May 5, 2016

FIVE FINGER DEATH PUNCH drummer Jeremy Spencer, who grew up in Boonville, Indiana, was interviewed by the WFIE television station on May 3 when his band returned to the city to play Ford Center with SHINEDOWN and P.O.D. You can now watch the chat below. A couple of excerpts follow (transcribed by BLABBERMOUTH.NET).

On how he ended up leaving Boonville and moving to California:

Jeremy: "Well, I always thought, 'I need to get out of here if I'm gonna go be in the music business.' So I thought, 'I'll just move out West — California. There's gotta be music happening there. That's where it's happening.' So I ended up moving out with an old friend from the neighborhood who was in the military out West, near San Diego. He was, like, 'Let's just get a place out there, man.' And I'm, like, 'Cool. Let's go. There's gotta be music.' And I went out there and there was really no music scene near San Diego. So, after doing some networking and meeting people and some years going by, I finally got to Hollywood and hooked up with some musicians there. And then it took a few years for that to catch on. I was trying to do my own band and break through in many ways, and it was a struggle for a long time; a lot of people don't even know the kind of struggle that it took to get to where we are now. But I finally got a record deal with FIVE FINGER DEATH PUNCH after so many years of trying to have a breakthrough doing original music. Then it took us a while, actually, to catch on. Finally, it was about nine months after our first single came out when radio really started playing it, and then I noticed a change in attendance and people starting to come out. And then we got to make a second record and that one really started to sell, and then it just started to grow from there. And now we're headlining arenas. It's really cool."

On his autobiography, "Death Punch'd: Surviving Five Finger Death Punch's Metal Mayhem", which originally came out on September 2, 2014 via HarperCollins:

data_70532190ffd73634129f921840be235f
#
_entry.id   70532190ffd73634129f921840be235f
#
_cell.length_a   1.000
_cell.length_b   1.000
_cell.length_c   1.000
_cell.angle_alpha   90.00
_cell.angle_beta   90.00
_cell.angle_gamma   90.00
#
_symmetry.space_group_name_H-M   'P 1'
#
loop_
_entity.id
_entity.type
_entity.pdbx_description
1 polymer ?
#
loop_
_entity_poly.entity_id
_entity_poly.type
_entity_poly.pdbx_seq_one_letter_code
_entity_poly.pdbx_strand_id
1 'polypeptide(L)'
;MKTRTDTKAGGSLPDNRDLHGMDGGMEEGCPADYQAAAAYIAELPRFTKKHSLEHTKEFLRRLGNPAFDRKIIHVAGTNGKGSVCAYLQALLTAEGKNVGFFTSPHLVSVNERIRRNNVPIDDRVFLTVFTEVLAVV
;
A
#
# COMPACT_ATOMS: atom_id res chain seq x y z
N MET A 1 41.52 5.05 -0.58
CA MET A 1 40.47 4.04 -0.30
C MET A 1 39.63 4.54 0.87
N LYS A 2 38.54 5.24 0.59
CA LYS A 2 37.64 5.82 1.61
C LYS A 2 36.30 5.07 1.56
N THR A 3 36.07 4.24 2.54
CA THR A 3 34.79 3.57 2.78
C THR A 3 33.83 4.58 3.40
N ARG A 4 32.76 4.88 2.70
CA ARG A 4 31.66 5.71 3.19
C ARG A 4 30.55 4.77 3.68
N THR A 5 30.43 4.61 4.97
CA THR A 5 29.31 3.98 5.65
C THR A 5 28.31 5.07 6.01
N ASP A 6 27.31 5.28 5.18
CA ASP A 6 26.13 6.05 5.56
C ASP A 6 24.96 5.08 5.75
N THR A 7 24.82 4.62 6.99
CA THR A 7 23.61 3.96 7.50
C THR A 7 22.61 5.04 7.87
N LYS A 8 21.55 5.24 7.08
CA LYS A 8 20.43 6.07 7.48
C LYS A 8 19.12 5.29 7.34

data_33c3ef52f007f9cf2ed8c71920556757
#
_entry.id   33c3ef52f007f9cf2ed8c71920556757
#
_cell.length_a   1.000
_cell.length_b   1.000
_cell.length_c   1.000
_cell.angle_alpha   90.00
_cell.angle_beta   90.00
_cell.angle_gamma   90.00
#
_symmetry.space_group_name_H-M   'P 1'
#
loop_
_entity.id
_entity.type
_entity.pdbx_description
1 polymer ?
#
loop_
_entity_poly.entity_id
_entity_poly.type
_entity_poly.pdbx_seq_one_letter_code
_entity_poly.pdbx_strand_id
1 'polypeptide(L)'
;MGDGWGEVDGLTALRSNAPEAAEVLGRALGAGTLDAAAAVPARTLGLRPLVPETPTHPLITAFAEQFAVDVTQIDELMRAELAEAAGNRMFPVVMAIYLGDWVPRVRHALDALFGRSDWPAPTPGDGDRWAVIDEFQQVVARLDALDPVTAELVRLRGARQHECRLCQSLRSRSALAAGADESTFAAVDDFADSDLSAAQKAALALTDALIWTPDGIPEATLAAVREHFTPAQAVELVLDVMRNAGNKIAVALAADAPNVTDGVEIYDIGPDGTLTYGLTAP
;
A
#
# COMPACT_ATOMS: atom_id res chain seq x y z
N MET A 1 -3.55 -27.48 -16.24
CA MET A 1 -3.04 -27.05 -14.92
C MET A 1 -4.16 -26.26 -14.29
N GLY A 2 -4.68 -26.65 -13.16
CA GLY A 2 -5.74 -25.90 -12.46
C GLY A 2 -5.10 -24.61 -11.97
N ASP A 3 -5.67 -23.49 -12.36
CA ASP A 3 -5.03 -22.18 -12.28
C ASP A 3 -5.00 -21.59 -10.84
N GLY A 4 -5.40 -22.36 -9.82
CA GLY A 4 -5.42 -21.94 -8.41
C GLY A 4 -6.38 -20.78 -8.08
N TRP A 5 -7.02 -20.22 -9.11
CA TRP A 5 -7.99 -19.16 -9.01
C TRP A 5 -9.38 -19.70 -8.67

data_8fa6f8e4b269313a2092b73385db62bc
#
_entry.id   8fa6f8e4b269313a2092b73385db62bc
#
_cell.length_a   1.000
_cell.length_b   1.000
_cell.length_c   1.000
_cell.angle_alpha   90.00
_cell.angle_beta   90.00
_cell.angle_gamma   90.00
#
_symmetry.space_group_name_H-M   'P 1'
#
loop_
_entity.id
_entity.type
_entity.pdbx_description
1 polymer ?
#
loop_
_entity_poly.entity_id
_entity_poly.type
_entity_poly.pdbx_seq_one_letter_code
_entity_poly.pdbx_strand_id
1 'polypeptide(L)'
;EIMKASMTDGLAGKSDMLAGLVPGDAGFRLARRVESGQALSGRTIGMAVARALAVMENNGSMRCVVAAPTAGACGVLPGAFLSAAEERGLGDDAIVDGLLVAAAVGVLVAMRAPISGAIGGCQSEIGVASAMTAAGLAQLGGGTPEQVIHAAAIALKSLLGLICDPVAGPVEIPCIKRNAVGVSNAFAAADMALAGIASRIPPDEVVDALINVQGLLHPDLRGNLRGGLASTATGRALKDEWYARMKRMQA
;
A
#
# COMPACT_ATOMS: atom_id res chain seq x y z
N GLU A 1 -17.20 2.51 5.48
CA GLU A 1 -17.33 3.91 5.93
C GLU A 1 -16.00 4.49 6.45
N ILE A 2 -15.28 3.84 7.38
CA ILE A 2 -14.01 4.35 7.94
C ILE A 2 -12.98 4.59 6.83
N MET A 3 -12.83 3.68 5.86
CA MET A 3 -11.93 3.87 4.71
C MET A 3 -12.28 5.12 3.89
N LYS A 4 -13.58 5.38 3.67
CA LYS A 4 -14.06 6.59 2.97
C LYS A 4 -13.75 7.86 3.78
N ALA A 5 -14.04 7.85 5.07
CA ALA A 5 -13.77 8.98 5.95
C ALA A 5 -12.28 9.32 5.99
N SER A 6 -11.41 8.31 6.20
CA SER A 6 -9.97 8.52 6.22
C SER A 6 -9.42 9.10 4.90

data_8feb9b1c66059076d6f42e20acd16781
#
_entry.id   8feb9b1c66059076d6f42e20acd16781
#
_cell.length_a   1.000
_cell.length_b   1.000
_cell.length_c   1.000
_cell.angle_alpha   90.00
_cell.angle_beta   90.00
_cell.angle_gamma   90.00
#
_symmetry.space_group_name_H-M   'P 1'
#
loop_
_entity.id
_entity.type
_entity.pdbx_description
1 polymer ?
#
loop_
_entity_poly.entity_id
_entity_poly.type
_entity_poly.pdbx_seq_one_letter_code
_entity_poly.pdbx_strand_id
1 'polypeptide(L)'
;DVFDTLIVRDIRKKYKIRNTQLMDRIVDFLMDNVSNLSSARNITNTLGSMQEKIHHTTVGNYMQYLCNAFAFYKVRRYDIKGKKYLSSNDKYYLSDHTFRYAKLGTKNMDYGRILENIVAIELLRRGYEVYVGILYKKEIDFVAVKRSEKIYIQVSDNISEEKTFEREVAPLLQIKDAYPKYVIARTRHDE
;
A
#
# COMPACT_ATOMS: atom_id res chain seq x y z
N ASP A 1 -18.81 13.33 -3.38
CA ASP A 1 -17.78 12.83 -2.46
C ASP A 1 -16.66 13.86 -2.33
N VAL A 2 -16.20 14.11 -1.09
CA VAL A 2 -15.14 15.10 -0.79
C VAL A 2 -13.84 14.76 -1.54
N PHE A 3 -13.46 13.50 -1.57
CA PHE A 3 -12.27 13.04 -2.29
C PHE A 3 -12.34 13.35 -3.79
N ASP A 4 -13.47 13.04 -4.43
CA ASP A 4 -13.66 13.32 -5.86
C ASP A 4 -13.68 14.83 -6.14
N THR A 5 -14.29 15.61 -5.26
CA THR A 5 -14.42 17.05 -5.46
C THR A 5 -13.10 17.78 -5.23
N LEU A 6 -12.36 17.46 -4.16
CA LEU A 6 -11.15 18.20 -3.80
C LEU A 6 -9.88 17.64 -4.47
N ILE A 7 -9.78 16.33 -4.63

Jeremy: "After I got out of a rehabilitation program — you know, I've had some struggles, off and on, throughout my life with some addiction problems and things like that — I kind of needed an outlet to kind of vent just some things that hadn't been processed yet, and I needed stuff to fill my time, because I was a different person. So I was, like, 'Let's just start writing about your life.' From my earliest memory on, I would write a little bit every day. And it was very therapeutic; it was a way to get stuff out and kind of deal with things I never really dealt with. And it kind of turned out to be fun and sad, and it was everything. And I was reading it back, and I would get a kick out of it. And then, finally, when I had a lot of words written, I sent it to my dad, and he was, like, 'Well, if you release it like this, you'll be ostracized, because you need some help kind of tightening this up a little bit.' So he kind of went through and helped filter it, and we did an edit. And I sent it to management, and they loved it, and then they ended up shopping and getting a book deal. I really never thought that I would land a book deal. So the book came out and it ended up charting on The New York Times best-sellers list. So I was, like, 'You've gotta be kidding me!' It was just a fun outlet for me, and then it turned into this serious thing. So it was cool."

On FIVE FINGER DEATH PUNCH's plans to return to the studio:

Jeremy: "Well, we're gonna do some festival touring as well as some of these arena shows this summer, and I think we're gonna hit the studio sometime this summer; we'll begin that process. I'm not sure when it will come, but definitely we'll start recording something this summer."

FIVE FINGER DEATH PUNCH has regularly released an album every two years or so since 2007.

It was revealed last month that the band's label, Prospect Park, filed a lawsuit against the group, accusing it of allegedly trying to violate its recording contract by rushing to make a new album despite the addiction problems of singer Ivan Moody.

The group fired back, calling the suit "the latest in a long line of exploitative and abusive bullying tactics used by our former manager and current label CEO Jeff Kwatinetz to extract money from and wield power against the band."

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